Pipelines and Underground Systems
Corrosion is a leading cause of storage tank and piping failures. These systems often carry and store products including dry gas, wet gas, crude oil with entrained/emulsified water, and processed liquids.
Corrosion-related costs for monitoring, replacing, and maintaining gathering and transmission pipelines are estimated at $7 billion annually in the U.S. alone, and another $5 billion for gas distribution, according to recent NACE International studies such as the 2016 NACE IMPACT study and the 2002 “Corrosion Costs and Preventive Strategies in the United States” study.
Both above and underground storage tanks are subject to the EPA’s Spill Prevention, Control, and Countermeasure (SPCC) Rule, and the EPA’s Energy Policy Act of 2005 contains specific corrosion provisions for underground storage tanks. The U.S. EPA requires protective coating and cathodic protection to all buried piping installed or replaced after August 2002, while the U.S. Pipeline & Hazardous Materials Safety Administration (PHMSA) regulates oil and gas pipelines, including minimum federal safety standards, regulations for transmission of liquids, and maximum allowable operating pressure (MAOP) for oil and gas pipeline systems.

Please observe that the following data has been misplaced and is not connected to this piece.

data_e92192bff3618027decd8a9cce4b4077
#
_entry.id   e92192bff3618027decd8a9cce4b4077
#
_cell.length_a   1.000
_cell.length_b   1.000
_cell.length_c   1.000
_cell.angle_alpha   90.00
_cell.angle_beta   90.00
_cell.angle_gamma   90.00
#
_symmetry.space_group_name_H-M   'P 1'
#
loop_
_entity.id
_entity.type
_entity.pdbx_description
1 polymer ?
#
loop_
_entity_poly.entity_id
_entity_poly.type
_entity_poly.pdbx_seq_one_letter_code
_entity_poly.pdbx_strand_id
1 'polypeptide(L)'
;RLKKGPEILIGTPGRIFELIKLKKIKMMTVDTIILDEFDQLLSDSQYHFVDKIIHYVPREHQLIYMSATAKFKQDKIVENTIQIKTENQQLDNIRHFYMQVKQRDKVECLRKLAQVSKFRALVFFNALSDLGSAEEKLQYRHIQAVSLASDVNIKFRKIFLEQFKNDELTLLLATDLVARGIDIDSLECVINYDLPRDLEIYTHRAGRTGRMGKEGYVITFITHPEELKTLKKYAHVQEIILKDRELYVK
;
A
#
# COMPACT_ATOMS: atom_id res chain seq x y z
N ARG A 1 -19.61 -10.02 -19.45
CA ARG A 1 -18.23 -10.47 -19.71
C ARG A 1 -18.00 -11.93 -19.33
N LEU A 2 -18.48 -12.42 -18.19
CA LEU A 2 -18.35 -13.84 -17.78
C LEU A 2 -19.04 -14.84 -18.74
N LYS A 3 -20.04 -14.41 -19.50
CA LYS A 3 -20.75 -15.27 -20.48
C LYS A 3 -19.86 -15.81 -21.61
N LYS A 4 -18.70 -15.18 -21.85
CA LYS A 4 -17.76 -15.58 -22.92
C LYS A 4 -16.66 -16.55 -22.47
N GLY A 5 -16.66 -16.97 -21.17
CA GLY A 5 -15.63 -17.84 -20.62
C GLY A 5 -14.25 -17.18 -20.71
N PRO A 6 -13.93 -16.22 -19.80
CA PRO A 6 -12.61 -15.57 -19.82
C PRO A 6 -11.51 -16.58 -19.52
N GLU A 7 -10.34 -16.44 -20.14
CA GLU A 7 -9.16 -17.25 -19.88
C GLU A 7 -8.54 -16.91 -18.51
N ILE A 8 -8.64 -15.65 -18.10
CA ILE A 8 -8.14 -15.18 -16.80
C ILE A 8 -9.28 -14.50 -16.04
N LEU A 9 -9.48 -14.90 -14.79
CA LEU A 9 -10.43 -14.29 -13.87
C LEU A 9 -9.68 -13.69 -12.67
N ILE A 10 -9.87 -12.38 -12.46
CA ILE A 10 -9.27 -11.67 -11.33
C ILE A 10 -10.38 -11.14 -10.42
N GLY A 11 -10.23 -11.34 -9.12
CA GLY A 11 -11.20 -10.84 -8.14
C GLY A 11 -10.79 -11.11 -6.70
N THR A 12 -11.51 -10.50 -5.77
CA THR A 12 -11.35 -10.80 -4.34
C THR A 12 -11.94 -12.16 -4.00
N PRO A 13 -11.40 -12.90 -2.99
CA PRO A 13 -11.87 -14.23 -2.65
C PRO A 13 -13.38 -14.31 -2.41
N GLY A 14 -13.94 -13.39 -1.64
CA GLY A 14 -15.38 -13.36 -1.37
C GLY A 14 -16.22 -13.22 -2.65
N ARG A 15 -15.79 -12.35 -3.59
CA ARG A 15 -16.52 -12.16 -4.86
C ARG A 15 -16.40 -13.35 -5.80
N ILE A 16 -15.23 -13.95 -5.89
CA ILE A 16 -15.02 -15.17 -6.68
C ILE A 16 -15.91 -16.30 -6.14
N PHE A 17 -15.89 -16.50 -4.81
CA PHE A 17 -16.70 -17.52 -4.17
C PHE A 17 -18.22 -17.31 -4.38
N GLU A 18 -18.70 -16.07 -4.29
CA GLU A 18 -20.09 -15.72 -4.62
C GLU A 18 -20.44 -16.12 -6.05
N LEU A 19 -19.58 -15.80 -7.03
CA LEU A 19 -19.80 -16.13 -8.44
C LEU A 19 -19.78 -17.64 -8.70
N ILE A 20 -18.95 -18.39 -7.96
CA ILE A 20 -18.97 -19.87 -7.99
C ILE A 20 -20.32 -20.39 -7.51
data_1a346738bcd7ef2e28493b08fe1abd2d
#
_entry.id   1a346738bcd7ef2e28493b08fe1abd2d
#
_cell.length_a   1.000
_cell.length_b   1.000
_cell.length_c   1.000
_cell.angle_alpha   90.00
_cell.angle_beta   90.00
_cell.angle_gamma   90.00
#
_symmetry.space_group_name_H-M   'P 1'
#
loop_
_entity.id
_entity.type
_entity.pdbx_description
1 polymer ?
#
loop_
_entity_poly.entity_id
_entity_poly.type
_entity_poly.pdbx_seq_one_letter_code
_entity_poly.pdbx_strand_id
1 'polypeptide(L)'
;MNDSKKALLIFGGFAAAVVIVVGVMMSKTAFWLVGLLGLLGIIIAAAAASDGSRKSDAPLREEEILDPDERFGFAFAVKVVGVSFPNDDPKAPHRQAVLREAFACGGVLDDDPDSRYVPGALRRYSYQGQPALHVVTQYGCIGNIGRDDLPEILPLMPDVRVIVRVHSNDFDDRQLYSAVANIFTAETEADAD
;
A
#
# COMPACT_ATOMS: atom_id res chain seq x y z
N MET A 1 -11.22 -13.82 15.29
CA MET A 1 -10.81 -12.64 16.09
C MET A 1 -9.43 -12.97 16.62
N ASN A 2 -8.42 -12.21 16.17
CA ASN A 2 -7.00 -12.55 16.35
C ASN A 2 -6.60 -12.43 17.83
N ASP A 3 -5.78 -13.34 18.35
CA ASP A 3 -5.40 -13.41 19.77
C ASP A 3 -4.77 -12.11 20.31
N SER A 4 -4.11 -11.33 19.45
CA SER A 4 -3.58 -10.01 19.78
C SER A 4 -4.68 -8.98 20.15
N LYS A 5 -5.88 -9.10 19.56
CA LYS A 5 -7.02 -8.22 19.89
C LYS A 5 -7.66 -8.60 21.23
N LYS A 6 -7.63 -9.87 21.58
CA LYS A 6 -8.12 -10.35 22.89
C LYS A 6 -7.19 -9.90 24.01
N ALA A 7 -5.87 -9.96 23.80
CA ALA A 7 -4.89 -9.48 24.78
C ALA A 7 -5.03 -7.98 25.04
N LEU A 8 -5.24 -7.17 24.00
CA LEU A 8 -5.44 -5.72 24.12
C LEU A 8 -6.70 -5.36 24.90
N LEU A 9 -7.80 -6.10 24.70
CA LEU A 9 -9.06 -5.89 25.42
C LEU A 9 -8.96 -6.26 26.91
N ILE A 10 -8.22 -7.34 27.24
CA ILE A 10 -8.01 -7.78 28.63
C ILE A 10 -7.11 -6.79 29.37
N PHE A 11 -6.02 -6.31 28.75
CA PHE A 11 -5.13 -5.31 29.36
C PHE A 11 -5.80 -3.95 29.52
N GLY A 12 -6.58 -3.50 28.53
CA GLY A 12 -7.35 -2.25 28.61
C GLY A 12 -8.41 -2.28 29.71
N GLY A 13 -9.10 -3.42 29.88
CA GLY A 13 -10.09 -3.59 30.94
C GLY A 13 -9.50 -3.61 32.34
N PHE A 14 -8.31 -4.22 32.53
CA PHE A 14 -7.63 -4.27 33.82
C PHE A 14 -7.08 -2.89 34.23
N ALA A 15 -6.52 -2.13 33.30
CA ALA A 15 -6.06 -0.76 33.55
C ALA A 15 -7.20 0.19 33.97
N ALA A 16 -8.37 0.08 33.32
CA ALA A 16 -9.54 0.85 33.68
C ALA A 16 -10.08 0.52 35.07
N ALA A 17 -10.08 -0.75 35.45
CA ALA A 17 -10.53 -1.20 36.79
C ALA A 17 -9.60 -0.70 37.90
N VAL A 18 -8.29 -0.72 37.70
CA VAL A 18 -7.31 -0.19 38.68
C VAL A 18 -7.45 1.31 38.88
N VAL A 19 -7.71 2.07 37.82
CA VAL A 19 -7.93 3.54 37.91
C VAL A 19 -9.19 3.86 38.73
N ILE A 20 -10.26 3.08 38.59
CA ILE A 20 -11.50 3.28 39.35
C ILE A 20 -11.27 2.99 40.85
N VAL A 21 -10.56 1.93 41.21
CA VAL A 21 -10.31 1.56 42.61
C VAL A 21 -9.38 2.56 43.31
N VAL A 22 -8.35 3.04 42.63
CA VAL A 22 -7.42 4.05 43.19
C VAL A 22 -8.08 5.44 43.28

NACE SP0169 and NACE SP0502 are incorporated by reference in 49 CFR. These standards are provided free of charge (downloadable) by NACE to those who must comply with the regulations. NACE SP0169-2013, plus SP0285-2011, TM0101-2012, TM0497-2012, and RP0193-2001, are also incorporated by reference in New York State Department of Environmental Conservation Part 613 of Title 6 of the Official Compilation of Codes, Rules and Regulations of the State of New York (NYCRR), and are provided free of charge to those who must comply with them.
As a leading resource for the oil and gas industry, NACE International's Pipeline Advisory Council provides insight to the NACE Board of Directors on industry needs to increase awareness of corrosion issues.
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